I planted a Formosan Jack-in-the-Pulpit (Arisaema taiwanensis) in a shady in April (2002), when it was a tiny pointed stub rather similar to a newly erupted hosta. By May as shown in the first photo, it had raised up its going-on-two-feet high umbrella beneath which it opened its fat ten inch tall pulpit.
By then it was obvious that it was facing the wrong direction for us to be able to look into the pulpet. So after momentary debate with Granny Artemis as to whether or not to upset it by turning it around, I did turn it to face outward to the path, which disruption fortunately didn't seem to hinder it one bit. The second photo from the new angle was taken in early June.
Planted nearby are two specimens of A. triphyllum, the American Jack-in-the-Pulpit, which blooms a month before the Formosan. The American Arisaema has a much simpler umbrella of only three leaves, hence the species name triphyllum or three-leaf. Another species in our collection is A. tosaense with yet another leaf arrangement of largish leaves divided into an appearance of being several smaller leaves.
Of the Arisaemas in our garden, A. taiwanensis is the only one with a completely circular Robinson Crusoe umbrella, made up of fifteen leaves. The umbrella has a persistant presence all through summer & well into autumn. The third photo on this page shows this umbrella in September. In 2003, this same plant lasted until the second week of October, when the thick stem finally weakened & tipped over.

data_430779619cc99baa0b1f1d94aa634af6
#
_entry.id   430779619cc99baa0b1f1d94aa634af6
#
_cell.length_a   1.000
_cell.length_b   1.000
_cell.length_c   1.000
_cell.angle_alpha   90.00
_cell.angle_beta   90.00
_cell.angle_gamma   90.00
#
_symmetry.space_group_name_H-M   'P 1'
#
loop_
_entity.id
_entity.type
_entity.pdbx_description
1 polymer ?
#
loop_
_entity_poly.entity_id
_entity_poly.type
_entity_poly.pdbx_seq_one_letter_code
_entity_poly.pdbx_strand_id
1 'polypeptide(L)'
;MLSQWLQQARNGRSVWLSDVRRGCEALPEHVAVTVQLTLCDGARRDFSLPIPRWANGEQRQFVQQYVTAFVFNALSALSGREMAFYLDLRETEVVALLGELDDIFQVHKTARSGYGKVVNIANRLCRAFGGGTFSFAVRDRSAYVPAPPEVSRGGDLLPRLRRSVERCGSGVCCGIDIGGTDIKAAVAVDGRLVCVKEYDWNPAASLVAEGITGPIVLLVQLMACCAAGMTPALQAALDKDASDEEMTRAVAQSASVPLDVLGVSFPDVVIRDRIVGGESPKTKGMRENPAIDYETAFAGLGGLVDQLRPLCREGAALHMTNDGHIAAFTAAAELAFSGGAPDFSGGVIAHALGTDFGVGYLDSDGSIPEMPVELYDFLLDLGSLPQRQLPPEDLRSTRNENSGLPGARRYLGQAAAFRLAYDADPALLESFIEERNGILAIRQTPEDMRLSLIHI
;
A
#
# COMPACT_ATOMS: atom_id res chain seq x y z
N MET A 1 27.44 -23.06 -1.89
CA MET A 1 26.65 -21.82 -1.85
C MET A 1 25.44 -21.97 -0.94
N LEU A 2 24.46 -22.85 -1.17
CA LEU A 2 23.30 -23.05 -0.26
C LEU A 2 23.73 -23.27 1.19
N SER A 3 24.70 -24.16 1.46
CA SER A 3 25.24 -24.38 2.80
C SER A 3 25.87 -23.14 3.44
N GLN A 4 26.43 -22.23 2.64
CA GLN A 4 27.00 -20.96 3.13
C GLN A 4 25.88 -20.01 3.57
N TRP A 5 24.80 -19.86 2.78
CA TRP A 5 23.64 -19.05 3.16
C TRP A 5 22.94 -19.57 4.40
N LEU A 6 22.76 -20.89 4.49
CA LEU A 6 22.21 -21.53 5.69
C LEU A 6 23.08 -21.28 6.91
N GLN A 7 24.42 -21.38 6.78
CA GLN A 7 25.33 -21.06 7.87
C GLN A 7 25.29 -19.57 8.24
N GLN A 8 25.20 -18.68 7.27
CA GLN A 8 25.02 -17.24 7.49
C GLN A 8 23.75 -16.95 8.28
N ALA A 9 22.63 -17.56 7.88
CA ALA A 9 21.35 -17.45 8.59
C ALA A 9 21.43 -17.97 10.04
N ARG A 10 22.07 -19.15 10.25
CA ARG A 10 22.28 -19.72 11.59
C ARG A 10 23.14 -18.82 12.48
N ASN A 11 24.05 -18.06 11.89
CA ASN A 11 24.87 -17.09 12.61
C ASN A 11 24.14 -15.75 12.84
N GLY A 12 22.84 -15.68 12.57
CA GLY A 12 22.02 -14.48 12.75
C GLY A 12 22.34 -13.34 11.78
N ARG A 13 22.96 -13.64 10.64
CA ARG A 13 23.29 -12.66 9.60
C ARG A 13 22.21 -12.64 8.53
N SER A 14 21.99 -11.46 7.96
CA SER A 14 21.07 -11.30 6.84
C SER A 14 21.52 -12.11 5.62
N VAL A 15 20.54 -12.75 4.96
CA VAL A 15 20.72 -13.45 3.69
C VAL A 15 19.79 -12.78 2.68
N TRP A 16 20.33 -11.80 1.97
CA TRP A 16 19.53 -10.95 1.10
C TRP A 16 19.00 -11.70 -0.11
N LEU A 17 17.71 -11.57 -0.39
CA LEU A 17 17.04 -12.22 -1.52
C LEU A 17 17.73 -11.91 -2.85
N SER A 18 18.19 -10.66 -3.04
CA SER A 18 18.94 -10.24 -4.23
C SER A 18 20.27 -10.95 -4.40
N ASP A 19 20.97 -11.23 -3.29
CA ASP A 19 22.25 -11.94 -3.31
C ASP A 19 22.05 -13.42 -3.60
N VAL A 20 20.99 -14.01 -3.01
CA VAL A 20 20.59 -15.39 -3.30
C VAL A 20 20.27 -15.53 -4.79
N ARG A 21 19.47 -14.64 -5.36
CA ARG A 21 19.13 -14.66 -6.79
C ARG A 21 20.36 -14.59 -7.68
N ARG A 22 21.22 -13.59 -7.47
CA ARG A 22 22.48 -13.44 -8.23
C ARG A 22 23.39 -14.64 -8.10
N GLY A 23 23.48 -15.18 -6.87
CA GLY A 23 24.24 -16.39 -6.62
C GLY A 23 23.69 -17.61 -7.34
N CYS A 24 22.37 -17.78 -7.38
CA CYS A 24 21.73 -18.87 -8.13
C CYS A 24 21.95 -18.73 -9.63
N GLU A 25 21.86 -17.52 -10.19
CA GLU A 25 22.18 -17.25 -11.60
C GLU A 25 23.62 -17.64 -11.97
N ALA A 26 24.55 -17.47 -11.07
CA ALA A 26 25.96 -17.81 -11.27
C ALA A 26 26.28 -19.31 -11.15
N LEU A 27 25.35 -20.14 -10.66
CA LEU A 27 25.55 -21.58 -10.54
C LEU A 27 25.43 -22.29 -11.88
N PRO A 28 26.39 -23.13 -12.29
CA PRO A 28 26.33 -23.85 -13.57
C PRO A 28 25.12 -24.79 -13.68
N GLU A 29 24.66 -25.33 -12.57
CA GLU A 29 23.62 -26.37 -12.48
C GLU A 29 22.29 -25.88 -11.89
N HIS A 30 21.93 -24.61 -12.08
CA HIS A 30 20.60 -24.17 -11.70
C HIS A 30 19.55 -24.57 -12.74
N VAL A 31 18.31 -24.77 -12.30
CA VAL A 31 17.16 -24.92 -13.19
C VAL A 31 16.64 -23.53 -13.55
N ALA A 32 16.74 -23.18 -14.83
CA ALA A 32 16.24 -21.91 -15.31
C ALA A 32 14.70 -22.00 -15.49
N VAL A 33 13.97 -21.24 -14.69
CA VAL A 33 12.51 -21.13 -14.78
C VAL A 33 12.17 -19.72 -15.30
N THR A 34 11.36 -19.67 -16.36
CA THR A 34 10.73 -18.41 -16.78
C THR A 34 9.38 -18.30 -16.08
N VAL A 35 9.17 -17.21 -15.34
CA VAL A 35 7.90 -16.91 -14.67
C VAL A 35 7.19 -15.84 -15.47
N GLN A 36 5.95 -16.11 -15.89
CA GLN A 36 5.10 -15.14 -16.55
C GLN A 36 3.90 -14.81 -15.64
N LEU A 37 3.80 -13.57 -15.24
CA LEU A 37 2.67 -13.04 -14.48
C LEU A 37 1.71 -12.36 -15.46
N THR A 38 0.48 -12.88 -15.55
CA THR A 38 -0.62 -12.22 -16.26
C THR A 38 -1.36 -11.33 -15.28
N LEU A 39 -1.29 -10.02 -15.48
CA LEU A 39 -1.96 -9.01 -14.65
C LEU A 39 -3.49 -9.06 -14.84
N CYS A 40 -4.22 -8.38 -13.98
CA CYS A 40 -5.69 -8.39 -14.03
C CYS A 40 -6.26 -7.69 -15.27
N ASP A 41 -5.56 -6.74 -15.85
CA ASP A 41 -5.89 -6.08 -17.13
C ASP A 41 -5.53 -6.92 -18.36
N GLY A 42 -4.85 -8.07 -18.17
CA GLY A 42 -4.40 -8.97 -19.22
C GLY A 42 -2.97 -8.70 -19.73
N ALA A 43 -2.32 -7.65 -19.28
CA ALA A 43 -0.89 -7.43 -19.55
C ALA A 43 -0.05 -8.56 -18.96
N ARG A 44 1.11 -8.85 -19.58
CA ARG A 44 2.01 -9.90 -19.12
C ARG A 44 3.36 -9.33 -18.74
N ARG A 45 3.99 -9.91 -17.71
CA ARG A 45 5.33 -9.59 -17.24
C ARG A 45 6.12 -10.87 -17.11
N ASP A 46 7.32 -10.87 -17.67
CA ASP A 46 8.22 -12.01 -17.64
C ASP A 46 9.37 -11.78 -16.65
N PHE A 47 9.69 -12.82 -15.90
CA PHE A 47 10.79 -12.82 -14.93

The purple-black pulpit enwraps a ghostly white Jack; it'd be a nice choice for a "Gothic Garden" of black or nearly-black flowers.
The leaves can easily grow to three feet in the air though ours only reached two feet so far; it'll likely be bigger in years to come. One needs a small colony if they are to pollinate, & early in 2003 we added a second one. Additional portraits of both specimens can be seen on the A. taiwanensis page of the Pulpit Gallery.
We have not thus far had them berry. When they do pollinate one another, the long-lasting pulpit eventually peels away revealing a large fruit vaguely like a corncob with each tightly packed berry yellow-green with a red-brown spot. It is best to remove this at least for the first year, as the fruit will not produce viable seeds until it is a few years old, & a young plant will expend too much energy sustaining the fruit & not establish itself so well.
When seeds are eventually permitted, they can be harvested & planted in a protected environment, ideally in pots placed in a spot that receives a little morning sunlight. They develop rapidly & will even bloom the very first spring, unlike most jack-in-the-pulpit species that take a couple years to develop.
This species has not been long in western gardens. Ours is from the seed of specimens collected in Taiwan by Bleddyn & Sue Wynne-Jones of Crugg Farms in northern Wales. Their friend Dan Hinkley runs a nursery very near where we live on Puget Sound, & after he made limited numbers available locally, a handful of other growers began producing them. I presume the species is making its way slowly cross-country & will in a short time be popularly available in every zone that can grow jack-in-the-pulpits.
Shikoku Island Cobra Lily
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